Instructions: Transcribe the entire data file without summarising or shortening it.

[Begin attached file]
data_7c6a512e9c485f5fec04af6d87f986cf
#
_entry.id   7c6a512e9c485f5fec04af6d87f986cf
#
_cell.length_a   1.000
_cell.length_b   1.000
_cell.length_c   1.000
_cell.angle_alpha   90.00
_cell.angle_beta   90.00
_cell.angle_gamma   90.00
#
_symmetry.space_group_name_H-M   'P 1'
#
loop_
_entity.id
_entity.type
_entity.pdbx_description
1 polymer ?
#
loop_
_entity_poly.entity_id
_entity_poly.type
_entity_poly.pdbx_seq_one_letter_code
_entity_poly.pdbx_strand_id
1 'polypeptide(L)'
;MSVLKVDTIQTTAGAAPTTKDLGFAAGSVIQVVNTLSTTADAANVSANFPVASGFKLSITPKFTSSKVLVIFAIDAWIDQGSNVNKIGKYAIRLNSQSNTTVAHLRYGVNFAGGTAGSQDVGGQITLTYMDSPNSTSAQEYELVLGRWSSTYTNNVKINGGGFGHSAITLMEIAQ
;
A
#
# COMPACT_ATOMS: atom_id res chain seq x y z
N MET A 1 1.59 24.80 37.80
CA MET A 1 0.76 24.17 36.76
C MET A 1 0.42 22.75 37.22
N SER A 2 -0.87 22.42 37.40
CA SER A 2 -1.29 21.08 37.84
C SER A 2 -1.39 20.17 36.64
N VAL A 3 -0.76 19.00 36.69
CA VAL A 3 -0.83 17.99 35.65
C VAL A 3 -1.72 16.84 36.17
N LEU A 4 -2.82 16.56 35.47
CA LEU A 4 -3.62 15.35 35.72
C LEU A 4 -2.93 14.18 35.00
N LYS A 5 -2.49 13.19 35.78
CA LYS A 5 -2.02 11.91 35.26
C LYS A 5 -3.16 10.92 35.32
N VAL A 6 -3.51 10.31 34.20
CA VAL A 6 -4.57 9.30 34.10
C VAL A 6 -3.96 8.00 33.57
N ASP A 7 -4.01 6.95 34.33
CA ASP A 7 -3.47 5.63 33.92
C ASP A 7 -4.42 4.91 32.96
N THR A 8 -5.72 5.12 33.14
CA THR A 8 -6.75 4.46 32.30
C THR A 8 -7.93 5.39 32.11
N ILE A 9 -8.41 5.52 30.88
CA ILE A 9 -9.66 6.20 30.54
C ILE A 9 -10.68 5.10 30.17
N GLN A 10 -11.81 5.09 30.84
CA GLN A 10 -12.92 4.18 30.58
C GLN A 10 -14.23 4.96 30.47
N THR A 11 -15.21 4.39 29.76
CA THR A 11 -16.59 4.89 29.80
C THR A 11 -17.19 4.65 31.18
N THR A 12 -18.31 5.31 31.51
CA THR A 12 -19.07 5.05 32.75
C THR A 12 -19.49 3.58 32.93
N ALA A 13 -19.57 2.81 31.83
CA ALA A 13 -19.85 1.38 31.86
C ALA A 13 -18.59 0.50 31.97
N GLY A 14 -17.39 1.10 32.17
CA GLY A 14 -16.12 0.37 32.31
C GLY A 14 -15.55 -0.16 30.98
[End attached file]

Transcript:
data_7c6a512e9c485f5fec04af6d87f986cf
#
_entry.id   7c6a512e9c485f5fec04af6d87f986cf
#
_cell.length_a   1.000
_cell.length_b   1.000
_cell.length_c   1.000
_cell.angle_alpha   90.00
_cell.angle_beta   90.00
_cell.angle_gamma   90.00
#
_symmetry.space_group_name_H-M   'P 1'
#
loop_
_entity.id
_entity.type
_entity.pdbx_description
1 polymer ?
#
loop_
_entity_poly.entity_id
_entity_poly.type
_entity_poly.pdbx_seq_one_letter_code
_entity_poly.pdbx_strand_id
1 'polypeptide(L)'
;MSVLKVDTIQTTAGAAPTTKDLGFAAGSVIQVVNTLSTTADAANVSANFPVASGFKLSITPKFTSSKVLVIFAIDAWIDQGSNVNKIGKYAIRLNSQSNTTVAHLRYGVNFAGGTAGSQDVGGQITLTYMDSPNSTSAQEYELVLGRWSSTYTNNVKINGGGFGHSAITLMEIAQ
;
A
#
# COMPACT_ATOMS: atom_id res chain seq x y z
N MET A 1 1.59 24.80 37.80
CA MET A 1 0.76 24.17 36.76
C MET A 1 0.42 22.75 37.22
N SER A 2 -0.87 22.42 37.40
CA SER A 2 -1.29 21.08 37.84
C SER A 2 -1.39 20.17 36.64
N VAL A 3 -0.76 19.00 36.69
CA VAL A 3 -0.83 17.99 35.65
C VAL A 3 -1.72 16.84 36.17
N LEU A 4 -2.82 16.56 35.47
CA LEU A 4 -3.62 15.35 35.72
C LEU A 4 -2.93 14.18 35.00
N LYS A 5 -2.49 13.19 35.78
CA LYS A 5 -2.02 11.91 35.26
C LYS A 5 -3.16 10.92 35.32
N VAL A 6 -3.51 10.31 34.20
CA VAL A 6 -4.57 9.30 34.10
C VAL A 6 -3.96 8.00 33.57
N ASP A 7 -4.01 6.95 34.33
CA ASP A 7 -3.47 5.63 33.92
C ASP A 7 -4.42 4.91 32.96
N THR A 8 -5.72 5.12 33.14
CA THR A 8 -6.75 4.46 32.30
C THR A 8 -7.93 5.39 32.11
N ILE A 9 -8.41 5.52 30.88
CA ILE A 9 -9.66 6.20 30.54
C ILE A 9 -10.68 5.10 30.17
N GLN A 10 -11.81 5.09 30.84
CA GLN A 10 -12.92 4.18 30.58
C GLN A 10 -14.23 4.96 30.47
N THR A 11 -15.21 4.39 29.76
CA THR A 11 -16.59 4.89 29.80
C THR A 11 -17.19 4.65 31.18
N THR A 12 -18.31 5.31 31.51
CA THR A 12 -19.07 5.05 32.75
C THR A 12 -19.49 3.58 32.93
N ALA A 13 -19.57 2.81 31.83
CA ALA A 13 -19.85 1.38 31.86
C ALA A 13 -18.59 0.50 31.97
N GLY A 14 -17.39 1.10 32.17
CA GLY A 14 -16.12 0.37 32.31
C GLY A 14 -15.55 -0.16 30.98